Special to CSMS Magazine
If someone told you that a 20-minute medical test literally could save your life, wouldn’t it be foolish to refuse it? Unfortunately, millions of Americans are doing just that when they fail to get periodic colon cancer screening.
Result: Each year, up to 57,000 Americans die unnecessarily from the disease.
Here’s what you must know to protect yourself against colon cancer….
Almost all malignancies of the large intestine and rectum start out as premalignant polyps, Flat or mushroom-shaped growths that are harmless but may become cancerous. If a polyp is detected and removed, cancer will not develop. That’s why screening—regular exams to detect polyps or cancer in its earlier stages—is crucial.
The most recent screening guidelines, published by the US Multisociety Task Force on Colorectal Cancer in February 2003, recommend screening for all men and women beginning at age 50. If you have already had surgery for polyps or colon cancer—or if you have inflammatory bowel disease, such as ulcerative coltis or Crohns’s disease—your risks for colon cancer is increased and you should have colonoscopy on a schedule determined by your doctor.
- Colonoscopy every 10 years. This screening test is the most accurate and has been shown to prevent 85% to 90% of colon malignancies. Many health insurance plans now pay for screening colonoscopy, as does Medicare. Without health insurance, the procedure cost $3,000. Unfortunately, colonoscopy has a reputation for being embarrassing and painful. Both criticisms are overblown. Most patients say colonoscopy is not nearly as bad as they had expected.
What’s involved: While you sedated, a flexible, one-half-inch diameter tube that employs digital video optics is threaded through the anus and passed through the large intestine, enabling the doctor to see your entire colon lining on a video monitor. The procedure itself usually takes no more than 20 minutes.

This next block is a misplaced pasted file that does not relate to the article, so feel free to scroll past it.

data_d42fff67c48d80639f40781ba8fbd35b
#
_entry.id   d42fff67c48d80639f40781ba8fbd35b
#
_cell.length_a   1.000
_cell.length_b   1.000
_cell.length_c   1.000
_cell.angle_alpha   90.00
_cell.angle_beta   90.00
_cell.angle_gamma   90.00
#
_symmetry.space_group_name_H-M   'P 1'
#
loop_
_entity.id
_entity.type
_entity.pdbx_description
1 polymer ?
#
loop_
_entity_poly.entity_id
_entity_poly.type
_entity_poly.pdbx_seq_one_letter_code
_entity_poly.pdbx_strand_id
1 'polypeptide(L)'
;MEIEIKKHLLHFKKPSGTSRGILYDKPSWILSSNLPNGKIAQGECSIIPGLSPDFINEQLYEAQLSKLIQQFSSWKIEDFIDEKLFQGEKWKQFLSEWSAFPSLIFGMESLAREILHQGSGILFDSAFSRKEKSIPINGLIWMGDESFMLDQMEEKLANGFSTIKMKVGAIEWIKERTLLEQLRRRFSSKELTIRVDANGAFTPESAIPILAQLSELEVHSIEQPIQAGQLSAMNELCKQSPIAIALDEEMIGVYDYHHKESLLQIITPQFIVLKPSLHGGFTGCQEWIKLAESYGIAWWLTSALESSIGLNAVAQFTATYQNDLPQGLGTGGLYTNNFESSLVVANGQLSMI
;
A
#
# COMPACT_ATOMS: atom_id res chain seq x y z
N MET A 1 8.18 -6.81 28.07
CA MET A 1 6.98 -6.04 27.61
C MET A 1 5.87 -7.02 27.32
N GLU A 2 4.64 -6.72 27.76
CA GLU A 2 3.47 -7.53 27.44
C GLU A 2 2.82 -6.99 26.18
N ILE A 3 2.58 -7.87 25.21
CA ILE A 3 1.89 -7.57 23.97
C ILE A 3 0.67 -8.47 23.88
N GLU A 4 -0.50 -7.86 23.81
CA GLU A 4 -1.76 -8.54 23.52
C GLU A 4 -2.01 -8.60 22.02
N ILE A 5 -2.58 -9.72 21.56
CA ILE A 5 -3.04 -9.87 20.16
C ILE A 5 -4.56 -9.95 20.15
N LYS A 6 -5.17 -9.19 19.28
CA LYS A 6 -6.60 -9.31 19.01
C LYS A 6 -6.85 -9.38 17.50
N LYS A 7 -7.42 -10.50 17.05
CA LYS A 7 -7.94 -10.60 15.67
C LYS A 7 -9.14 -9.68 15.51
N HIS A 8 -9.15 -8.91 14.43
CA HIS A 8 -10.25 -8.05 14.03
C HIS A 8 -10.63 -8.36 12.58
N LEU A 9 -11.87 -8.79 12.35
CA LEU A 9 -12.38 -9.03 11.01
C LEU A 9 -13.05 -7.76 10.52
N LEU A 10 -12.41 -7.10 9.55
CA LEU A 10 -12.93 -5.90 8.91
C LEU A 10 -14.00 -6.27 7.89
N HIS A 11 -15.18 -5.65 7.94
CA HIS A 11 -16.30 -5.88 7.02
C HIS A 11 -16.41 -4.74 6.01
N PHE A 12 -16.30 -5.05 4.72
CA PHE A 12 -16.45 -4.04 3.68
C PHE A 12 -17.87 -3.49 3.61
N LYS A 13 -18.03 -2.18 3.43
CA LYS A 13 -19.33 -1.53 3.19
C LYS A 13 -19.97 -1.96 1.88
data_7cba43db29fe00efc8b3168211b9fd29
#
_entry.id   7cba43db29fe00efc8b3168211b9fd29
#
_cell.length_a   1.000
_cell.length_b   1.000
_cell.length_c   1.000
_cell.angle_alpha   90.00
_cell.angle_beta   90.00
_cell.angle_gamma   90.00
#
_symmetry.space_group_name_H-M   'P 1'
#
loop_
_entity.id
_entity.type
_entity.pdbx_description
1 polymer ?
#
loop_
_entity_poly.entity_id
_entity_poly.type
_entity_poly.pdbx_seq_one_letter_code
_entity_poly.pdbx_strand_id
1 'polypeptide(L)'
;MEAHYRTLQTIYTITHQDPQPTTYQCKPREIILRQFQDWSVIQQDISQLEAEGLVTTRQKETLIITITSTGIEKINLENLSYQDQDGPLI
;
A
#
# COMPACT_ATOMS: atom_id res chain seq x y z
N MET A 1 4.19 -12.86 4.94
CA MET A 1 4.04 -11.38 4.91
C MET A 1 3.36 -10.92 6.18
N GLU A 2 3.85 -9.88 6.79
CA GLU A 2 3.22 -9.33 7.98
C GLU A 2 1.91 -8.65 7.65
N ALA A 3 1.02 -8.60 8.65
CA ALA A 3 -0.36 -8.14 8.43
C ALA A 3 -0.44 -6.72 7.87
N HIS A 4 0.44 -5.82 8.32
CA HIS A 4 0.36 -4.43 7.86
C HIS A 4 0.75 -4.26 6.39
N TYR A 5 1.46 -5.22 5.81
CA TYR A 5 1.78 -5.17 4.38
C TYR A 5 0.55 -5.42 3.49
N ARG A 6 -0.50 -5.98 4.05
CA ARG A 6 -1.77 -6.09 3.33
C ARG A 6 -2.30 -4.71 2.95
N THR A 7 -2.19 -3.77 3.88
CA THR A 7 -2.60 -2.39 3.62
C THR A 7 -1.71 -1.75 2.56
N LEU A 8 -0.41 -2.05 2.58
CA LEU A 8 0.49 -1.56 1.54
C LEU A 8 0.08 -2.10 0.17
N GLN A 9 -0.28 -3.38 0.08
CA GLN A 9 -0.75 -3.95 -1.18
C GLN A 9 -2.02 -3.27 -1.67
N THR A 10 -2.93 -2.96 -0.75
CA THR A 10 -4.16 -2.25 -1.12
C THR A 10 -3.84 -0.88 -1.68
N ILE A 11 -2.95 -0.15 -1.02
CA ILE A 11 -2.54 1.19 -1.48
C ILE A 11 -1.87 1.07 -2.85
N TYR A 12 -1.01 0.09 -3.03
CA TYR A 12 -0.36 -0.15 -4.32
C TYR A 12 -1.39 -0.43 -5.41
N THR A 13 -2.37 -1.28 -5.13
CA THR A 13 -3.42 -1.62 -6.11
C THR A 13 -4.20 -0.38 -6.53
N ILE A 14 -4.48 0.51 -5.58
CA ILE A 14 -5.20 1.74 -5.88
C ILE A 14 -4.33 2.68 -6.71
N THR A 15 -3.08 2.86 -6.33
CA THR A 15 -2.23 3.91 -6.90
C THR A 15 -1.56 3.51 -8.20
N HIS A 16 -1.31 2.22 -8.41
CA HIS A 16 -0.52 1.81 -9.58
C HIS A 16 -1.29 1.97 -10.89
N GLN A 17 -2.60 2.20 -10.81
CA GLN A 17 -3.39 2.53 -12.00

Many people find the preparation, which involves laxatives to empty the bowel, much more unpleasant than the colonoscopy itself.
Until recently, the standard bowel preparation method involved drinking four liters of a bad-tasting colon-cleansing solution, such as Golytely, the night before. Newer products now make the process less unpleasant…
Phospho-soda also tastes bad, but you only take several tablespoon dissolved in liquid the night before and the morning of the procedure.
Helpful: While you can mix it with any clear liquid, most patients prefer to mix it in ginger ale to make it more palatable.
Visicol contains the same ingredient but in a tablet form. Instead of drowning a liquid solution, you swallow a total of 40 tablets in multiple doses.
Helpful: Whatever bowel prep method you use, consume at least three eight-ounce glasses of fluid the night before to prevent dehydration. You can drink any liquid, but a sports drink that contains electrolytes is preferred.
Source: The world’s greatest treasury of Health Secrets.
Note: Guerline Shertin lives and works in Bolder, Colorado. She wrote this piece for CSMS Magazine.
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Hmmm…great to find out, there were definitely a couple of things that I hadn’t thought of before.
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